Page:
“To overcome these, I have put together an ambitious, future-focused project and an outstanding international team of scientists which, with the support and funding from the Type 1 Diabetes Grand Challenge, will enable us to focus on our mission of identifying new strategies to drive beta cell regeneration in the pancreas. We are on the cusp of a new era of type 1 diabetes treatment, and I can’t wait to see where this research takes us.”

Find out more about James’ Senior Research Fellowship project.

‘Printing’ a safe haven for beta cells

Dr Victoria Salem is a diabetes consultant and scientist who runs a research laboratory in the Department of Bioengineering at Imperial College London. She is an expert in developing state-of-the-art imaging techniques to study how beta cells work.

Dr Salem joins the race for a cure for type 1 diabetes with her plans to develop a device that can be implanted into people with type 1 diabetes to deliver a new supply of beta cells.

Scientists can already create new beta cells in the lab from stem cells. But to survive and function well once they’re transplanted into people with type 1, the cells need:

  • a constant supply of oxygen, nutrients and blood
  • to be protected from the immune system’s attack

Dr Salem will innovate a new jelly-like protective barrier, within which clusters of beta cells will sit. The barrier will act as a shield to block attacking immune cells, while still letting in vital nutrients the beta cells need to survive.

Dr Salem will create this using a new technology called ‘Extrusion Bioprinting’. Imagine a colour inkjet printer – nozzles eject different coloured ink onto the paper, line by line, to build up a picture. The nozzles of the bioprinter contain jelly-like substances and a precise mix of cells which will ‘print’ the new beta cells inside their protective device.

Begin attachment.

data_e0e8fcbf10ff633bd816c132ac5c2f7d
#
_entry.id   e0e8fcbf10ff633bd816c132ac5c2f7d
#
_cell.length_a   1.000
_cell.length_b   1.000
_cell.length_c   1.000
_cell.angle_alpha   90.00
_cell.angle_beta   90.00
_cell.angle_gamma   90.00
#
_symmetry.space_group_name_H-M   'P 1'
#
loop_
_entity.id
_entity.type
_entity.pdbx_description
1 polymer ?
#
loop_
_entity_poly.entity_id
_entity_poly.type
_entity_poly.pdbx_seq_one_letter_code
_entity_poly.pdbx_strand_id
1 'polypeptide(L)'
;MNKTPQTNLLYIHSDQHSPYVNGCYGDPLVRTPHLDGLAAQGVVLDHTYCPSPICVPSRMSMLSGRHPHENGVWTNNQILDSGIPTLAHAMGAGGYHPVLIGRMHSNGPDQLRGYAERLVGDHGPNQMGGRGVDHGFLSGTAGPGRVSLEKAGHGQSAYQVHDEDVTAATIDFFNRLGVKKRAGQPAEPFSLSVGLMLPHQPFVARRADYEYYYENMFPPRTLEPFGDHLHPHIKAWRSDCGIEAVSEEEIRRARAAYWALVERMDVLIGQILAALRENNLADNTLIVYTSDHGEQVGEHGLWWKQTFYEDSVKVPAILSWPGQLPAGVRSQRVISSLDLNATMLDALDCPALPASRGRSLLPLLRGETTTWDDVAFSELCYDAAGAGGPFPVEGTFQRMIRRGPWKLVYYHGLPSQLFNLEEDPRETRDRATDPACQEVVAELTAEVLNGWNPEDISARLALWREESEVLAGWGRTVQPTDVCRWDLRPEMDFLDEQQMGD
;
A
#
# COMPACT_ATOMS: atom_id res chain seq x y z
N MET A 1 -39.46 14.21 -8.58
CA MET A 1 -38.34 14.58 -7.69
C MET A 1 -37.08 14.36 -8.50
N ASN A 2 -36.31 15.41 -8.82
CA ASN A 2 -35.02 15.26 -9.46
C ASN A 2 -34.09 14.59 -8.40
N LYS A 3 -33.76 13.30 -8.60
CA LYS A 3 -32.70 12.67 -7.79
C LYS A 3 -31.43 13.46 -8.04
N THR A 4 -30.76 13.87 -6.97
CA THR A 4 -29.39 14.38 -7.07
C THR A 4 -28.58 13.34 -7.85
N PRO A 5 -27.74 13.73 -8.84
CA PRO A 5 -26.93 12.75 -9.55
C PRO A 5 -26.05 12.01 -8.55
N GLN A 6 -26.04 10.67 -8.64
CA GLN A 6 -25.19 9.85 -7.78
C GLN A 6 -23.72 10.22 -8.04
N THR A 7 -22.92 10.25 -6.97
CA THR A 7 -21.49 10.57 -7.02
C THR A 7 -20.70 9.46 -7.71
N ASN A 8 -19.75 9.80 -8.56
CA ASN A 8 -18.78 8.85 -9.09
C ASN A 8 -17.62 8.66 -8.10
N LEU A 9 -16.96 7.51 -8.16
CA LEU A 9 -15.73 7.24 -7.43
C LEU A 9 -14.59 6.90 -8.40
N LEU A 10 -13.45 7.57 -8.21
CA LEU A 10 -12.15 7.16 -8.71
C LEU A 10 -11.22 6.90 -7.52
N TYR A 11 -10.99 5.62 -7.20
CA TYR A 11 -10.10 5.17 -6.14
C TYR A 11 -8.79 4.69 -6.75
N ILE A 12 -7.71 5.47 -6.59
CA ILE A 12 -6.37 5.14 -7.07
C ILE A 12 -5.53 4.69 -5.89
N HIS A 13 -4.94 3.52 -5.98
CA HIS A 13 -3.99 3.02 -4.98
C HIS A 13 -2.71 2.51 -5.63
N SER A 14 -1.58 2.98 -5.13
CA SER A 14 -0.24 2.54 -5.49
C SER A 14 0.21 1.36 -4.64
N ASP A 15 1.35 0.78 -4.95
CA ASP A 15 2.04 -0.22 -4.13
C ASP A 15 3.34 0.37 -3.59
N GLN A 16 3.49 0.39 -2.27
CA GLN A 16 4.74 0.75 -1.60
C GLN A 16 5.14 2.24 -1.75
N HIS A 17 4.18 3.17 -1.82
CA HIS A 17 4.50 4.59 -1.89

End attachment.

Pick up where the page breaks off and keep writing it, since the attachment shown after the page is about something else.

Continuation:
She’ll test the implant in mice to build the evidence needed to take it into clinical trials with people with type 1 diabetes.

Dr Victoria Salem said:

“There are so many hurdles to creating a successful cell-transplant for people with type 1 diabetes. We can only crack this by working together – building fruitful collaborations across disciplines and the Grand Challenge is providing the boost we need to mobilise the best scientists in the UK towards this cause!

“I will lead a team of outstanding researchers, and international collaborators, to engineer improved beta cell replacement technologies.

“The dream for a cell cased cure for type 1 diabetes is now tantalisingly close – I’m so excited and honoured to be a part of this journey.”

Find out more about Victoria’s Senior Research Fellowship project.

Protecting the pancreas in type 1 diabetes

Professor Sarah Richardson is an Associate Professor in Cellular Biomedicine at the University of Exeter, who has spent 16 years studying rare pancreas samples from people with type 1 diabetes.

As one of our new Type 1 Diabetes Senior Research Fellows, Professor Richardson will probe how and why a person’s immune system destroys their own beta cells and how this process may differ between people with type 1 diabetes.